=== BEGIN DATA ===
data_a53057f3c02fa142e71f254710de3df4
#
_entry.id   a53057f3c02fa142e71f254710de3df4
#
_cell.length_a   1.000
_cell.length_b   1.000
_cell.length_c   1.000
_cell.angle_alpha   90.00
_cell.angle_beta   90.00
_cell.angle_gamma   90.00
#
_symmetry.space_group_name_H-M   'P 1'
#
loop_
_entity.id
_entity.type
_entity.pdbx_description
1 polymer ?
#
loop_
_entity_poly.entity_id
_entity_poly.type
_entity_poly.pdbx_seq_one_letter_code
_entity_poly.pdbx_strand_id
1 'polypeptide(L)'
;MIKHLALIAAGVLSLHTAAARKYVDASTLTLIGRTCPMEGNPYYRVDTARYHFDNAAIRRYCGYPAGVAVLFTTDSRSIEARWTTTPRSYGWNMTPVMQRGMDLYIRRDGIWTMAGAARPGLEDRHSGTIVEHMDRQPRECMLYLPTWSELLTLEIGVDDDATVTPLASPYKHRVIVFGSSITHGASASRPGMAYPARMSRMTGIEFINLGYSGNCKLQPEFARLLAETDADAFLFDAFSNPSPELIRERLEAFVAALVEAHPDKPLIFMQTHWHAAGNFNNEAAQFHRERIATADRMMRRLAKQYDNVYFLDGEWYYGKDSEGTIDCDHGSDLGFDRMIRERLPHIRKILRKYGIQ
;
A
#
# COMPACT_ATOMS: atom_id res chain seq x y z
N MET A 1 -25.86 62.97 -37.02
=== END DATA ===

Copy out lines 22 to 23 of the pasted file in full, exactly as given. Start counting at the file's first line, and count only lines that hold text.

_entity_poly.type
_entity_poly.pdbx_seq_one_letter_code